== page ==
Dropping out of school: exploring the narratives of Aboriginal people in one Manitoba community through Lederach’s conflict transformation framework
Reimer, Laura Elizabeth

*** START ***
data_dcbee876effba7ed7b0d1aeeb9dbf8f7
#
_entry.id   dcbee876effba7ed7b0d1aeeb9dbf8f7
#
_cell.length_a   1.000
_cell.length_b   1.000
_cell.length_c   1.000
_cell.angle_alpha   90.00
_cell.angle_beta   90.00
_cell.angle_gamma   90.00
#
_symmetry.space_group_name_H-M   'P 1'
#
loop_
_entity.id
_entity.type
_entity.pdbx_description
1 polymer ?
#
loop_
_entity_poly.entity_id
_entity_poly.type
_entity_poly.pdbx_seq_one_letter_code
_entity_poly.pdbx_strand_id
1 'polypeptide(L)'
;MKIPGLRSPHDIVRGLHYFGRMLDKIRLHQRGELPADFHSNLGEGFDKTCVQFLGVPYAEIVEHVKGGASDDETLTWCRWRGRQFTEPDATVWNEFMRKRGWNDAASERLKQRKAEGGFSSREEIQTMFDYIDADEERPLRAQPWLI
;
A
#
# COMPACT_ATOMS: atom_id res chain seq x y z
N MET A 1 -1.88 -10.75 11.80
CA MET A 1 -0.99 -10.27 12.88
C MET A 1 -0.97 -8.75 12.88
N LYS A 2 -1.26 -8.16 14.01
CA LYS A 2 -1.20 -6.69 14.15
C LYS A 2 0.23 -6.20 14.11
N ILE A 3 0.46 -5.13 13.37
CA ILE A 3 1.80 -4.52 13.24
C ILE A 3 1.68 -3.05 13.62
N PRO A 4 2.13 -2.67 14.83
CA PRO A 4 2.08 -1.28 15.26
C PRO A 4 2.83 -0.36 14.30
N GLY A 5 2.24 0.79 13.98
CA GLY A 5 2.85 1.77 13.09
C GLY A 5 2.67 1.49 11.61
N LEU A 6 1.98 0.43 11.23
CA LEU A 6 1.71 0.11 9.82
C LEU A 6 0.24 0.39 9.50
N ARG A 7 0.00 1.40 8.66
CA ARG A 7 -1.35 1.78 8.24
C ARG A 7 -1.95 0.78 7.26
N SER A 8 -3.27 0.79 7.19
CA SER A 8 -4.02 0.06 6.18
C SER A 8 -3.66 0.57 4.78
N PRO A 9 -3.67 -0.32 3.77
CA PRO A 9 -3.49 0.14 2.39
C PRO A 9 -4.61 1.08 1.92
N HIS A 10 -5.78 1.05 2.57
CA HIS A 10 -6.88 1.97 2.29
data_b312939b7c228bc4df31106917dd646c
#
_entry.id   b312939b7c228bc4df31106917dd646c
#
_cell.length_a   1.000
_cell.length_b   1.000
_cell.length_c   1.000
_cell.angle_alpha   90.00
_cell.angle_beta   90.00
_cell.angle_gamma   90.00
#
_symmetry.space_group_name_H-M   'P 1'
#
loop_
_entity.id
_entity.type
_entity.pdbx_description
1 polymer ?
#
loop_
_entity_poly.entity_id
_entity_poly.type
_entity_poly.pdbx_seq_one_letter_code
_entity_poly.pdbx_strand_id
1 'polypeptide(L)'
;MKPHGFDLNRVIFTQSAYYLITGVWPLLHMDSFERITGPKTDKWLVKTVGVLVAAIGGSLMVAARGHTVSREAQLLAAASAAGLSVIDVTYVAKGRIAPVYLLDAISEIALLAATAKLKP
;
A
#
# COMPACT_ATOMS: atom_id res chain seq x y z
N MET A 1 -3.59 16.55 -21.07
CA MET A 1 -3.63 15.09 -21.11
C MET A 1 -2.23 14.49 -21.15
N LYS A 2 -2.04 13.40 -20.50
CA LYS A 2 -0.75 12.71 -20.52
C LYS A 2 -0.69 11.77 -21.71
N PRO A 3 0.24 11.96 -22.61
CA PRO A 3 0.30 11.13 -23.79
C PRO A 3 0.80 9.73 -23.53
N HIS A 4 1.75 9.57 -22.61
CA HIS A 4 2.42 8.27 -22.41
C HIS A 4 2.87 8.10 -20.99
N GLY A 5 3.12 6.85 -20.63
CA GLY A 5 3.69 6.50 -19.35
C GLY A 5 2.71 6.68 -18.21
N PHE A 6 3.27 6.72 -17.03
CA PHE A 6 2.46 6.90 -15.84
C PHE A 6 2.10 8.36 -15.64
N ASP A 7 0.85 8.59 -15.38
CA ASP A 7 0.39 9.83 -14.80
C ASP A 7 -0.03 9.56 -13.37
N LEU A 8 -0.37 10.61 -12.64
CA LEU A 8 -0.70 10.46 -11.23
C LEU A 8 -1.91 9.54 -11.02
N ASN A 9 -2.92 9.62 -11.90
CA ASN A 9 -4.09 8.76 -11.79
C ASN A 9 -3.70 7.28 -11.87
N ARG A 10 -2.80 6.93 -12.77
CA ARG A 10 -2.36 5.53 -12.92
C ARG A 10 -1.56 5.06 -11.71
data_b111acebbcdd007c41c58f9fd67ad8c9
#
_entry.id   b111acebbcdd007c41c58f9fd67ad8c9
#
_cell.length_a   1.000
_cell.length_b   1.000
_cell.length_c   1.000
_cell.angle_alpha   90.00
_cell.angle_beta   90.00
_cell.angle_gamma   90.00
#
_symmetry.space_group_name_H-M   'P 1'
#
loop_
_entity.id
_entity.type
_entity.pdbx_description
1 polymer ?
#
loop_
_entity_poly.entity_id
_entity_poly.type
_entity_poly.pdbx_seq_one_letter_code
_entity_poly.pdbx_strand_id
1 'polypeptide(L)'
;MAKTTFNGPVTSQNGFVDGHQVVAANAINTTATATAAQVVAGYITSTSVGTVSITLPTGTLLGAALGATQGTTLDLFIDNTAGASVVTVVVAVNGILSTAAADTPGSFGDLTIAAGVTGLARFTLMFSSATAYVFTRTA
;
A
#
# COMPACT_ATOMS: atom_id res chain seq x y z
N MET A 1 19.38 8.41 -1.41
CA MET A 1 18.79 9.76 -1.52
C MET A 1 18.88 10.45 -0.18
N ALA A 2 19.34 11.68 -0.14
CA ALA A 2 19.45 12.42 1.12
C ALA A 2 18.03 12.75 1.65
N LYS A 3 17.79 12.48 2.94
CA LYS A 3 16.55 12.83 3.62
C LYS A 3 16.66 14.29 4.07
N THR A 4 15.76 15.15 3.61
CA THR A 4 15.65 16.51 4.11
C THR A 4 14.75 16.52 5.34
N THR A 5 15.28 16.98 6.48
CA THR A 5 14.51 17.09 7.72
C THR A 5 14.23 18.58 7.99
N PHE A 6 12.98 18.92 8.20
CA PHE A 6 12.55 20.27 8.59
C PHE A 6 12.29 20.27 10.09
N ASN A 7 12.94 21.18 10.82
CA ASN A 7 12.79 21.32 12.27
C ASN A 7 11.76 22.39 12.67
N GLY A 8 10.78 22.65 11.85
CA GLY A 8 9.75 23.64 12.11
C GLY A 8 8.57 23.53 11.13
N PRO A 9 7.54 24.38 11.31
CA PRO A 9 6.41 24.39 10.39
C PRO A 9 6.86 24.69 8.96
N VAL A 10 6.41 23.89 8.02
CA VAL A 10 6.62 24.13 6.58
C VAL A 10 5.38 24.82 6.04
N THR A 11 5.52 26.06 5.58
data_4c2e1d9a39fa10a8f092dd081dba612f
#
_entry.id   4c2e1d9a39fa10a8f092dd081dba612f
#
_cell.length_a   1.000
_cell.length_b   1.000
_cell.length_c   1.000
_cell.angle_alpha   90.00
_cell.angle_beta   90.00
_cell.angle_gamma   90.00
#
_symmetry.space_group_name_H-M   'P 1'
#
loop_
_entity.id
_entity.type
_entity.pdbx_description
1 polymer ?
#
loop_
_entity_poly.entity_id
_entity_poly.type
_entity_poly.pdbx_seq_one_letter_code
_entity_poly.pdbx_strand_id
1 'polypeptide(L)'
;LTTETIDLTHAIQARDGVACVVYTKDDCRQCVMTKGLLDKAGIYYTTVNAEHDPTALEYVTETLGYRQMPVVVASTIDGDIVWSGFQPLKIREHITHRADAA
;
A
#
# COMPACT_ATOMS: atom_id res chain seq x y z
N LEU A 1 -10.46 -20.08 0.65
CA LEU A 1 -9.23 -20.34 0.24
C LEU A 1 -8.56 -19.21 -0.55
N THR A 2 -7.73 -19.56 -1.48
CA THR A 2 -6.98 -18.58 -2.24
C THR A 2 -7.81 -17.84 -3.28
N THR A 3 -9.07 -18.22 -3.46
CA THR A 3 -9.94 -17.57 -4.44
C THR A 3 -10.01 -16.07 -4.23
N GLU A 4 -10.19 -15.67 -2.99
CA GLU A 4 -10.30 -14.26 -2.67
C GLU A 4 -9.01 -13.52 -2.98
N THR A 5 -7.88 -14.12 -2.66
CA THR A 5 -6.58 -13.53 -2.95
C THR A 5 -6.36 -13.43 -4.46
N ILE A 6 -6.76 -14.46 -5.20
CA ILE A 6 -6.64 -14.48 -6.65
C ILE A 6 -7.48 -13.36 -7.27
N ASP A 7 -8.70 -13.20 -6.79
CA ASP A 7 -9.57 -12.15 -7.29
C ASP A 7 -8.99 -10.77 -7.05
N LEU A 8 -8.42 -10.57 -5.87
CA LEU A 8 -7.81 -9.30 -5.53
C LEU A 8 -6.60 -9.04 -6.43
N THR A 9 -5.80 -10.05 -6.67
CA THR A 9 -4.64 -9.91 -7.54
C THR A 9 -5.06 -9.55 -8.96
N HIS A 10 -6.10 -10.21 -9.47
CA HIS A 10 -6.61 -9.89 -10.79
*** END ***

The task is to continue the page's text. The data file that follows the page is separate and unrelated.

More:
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Why do seventy percent of Canadian Aboriginal students drop out of school? Although the literature focuses on reform to schools, school systems, and to the formal relationships that govern Aboriginal education, there is, as yet, a lack of empirically-based evidence from the perspectives of the people who have dropped out. The research was conducted in an adult education centre located in Winnipeg, Manitoba, Canada, and combines semi-structured interviews with an innovative Bead Workshop field-tested in other areas of identity conflict. The study asked 22 Aboriginal people how they make sense of their education experiences, inquired about why they dropped out of school, and invited them to share their hopes for the future. The trans-disciplinary nature of peace and conflict studies offers a new analysis when data were applied to Lederach’s (2003) conflict transformation framework. The findings showed that the participants quit school in the midst of very difficult and strikingly similar life circumstances, and they did not attribute dropping out to inadequacies in education or schooling, or to the effects of colonialism. The study expands the peace and conflict literature into the Canadian Aboriginal context while establishing a new research design and methodology. The study respects Indigenous research principles and combines them with conflict transformation principles to provide empirical evidence about why Aboriginal students drop out of school, and then extends the theoretical literature with a framework for exploring the role of deeper beliefs like love, courage, and hope in personal conflict transformation. Future research can be undertaken with larger groups of Aboriginal people to better understand their experiences in education and in other important areas of life, and to inform and advise Aboriginal policy and practice.